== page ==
The Local Government Summit was organized by the Nevada League of Cities and the Nevada Association of Counties to give local elected officials a chance to discuss mutual problems and hear reports on revenue, economic development and home rule. The only other known similar summit was conducted several years ago in Henderson.
Collins asked the assembled public officials whether they get together and talk about their concerns. Only a handful of county commissioners said they ever met with city council members, and vice versa.
As it stands now, local governments in Nevada lack financial home rule, the ability to levy higher taxes without approval of the Legislature.
In addition, it takes a supermajority, two-thirds vote of legislators in both houses, to pass a tax increase. Republican Gov. Brian Sandoval already is on record that he will veto any bill increasing new taxes. Legislative Democrats are four votes short of having a two-thirds majority.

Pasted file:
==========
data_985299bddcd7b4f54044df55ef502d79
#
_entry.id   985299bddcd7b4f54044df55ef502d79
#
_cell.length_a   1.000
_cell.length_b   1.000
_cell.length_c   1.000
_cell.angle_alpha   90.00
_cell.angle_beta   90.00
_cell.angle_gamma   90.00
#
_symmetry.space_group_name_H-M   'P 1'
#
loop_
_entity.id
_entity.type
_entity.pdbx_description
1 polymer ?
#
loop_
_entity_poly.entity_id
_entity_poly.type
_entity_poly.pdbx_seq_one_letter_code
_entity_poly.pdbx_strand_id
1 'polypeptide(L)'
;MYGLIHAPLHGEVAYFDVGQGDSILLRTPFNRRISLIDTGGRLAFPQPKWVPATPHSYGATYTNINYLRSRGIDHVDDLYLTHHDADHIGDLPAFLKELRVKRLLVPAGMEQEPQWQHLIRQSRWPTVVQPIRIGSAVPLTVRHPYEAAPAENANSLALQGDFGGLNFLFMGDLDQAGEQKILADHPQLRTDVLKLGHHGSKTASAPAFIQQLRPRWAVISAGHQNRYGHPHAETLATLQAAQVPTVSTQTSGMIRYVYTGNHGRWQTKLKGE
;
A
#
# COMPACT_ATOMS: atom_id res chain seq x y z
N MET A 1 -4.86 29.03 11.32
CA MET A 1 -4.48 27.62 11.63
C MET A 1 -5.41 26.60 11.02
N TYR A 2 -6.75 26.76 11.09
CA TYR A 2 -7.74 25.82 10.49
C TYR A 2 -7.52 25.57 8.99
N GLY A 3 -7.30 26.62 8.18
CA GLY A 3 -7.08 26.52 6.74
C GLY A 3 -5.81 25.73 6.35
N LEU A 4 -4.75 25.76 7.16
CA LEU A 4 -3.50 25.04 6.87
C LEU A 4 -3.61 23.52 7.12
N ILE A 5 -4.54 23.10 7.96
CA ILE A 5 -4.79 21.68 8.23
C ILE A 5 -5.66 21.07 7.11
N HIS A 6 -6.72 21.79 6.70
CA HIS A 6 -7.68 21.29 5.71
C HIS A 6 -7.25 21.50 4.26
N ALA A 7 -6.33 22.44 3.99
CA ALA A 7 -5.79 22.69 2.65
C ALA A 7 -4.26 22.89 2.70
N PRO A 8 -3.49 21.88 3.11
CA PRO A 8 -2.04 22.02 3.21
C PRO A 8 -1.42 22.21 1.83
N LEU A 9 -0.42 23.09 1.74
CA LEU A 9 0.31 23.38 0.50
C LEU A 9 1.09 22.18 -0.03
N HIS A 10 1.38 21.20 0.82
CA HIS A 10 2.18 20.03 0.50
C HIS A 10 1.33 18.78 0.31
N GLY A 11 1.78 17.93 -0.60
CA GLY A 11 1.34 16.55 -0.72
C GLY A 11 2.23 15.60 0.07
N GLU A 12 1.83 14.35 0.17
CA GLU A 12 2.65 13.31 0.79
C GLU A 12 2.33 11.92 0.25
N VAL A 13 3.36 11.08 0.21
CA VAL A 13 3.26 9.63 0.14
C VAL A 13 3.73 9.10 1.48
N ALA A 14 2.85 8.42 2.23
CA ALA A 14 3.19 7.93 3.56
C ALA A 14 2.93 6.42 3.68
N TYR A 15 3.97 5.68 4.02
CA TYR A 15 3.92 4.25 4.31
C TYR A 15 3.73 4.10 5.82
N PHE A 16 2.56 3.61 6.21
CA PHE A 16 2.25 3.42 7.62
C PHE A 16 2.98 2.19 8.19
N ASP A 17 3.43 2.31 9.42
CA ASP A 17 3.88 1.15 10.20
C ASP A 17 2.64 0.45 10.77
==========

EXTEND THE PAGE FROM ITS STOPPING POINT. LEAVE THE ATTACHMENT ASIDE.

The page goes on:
‘FUNCTIONAL HOME RULE’
Next year legislators will hear proposals to change how state taxes are distributed to counties and cities and how to fund public schools and the college and university system. While taxing services has been discussed at several recent sessions, no enabling bill has come up for a vote.
Jeff Fontaine, director of the counties association, said his organization is seeking approval of a bill to bring local governments "functional home rule." Others described that as the ability to govern their communities or counties on a day-by-day basis. Some elected officials said the state still exerts control over their planning and zoning decisions, how they run their hospitals, and even if they can move an abandoned car or levy a service fee.